Fort Collins. It’s Halloween. Marty, Marlaina, Keegan and I enjoy a casual morning of coffee and breakfast and deeper discussion of life’s events. We haven’t seen each other in ten months, so there are formative events to review: school and teachers, parents and health, jobs and layoffs. It seems that no career is safe these days; even if a person has a job, invariably that job is affected by the loss of jobs everywhere else.
Marlaina works at home as an internet and telephone customer service rep. She keeps East Coast hours, which means she gets up early and is ‘on’ by 7am everyday. It is Marty’s duty to get Keegan to school before 9a MST. Because he is self-employed, he is afforded this flexibility. The standard is to ride bikes the mile or so to his public elementary school, after which Marty rides home and loads up for work. It is this work I intend to begin my photo essay with; tomorrow will be the day.
Because it is Sunday, there are no schedule obligations. We run a couple of errands: Office Depot for an inkjet cartridge, PetSmart for some dog food for my traveling companion, the grocery store for some necessary supplies. Because the weather is agreeable, all hands are on deck where the yard is concerned. Leaves are raked, weeds are pulled, some artful Halloween landscaping is put into effect. Because Marty has all the equipment and today we have extra hands, the neighbor’s yard gets a good raking, too. The senior man comes out to make conversation, and we learn that he has recently broken his arm. This makes him particularly appreciative of the gesture. Standing there in the driveway, he engages us with memories of post-war Newark, New Jersey and his exploits as a teenage adventurer. Keegan is all ears.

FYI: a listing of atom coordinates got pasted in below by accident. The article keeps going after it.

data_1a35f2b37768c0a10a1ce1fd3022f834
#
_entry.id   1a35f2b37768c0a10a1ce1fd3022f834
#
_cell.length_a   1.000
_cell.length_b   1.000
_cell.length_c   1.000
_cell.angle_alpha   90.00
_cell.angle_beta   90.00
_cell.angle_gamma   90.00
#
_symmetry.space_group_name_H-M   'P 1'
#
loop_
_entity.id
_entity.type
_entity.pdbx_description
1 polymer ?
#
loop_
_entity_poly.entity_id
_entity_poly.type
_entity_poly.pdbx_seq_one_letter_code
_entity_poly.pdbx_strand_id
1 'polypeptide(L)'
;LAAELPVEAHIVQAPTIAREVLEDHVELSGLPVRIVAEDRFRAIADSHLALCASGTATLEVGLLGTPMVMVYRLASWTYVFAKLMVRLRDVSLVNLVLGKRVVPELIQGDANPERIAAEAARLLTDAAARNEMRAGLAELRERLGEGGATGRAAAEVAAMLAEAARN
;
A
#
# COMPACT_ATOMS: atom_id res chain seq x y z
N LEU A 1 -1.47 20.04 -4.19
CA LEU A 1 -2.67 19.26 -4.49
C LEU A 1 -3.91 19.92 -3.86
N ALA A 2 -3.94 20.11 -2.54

The neighborhood the Shults’ live in is very ‘Norman Rockwell.’ This makes for a satisfying Halloween night, trick-or-treaters in their regalia with parents chaperoning the gaggles of miniature Harry Potters, Robin Hoods, vampires, and other movie references of this generation. After a preliminary chili dinner for a few of the kids, it is a two hour trek to hit both sides of the block to collect as much candy as possible. I haven’t seen such a traditional Halloween in years, and I thoroughly enjoy myself.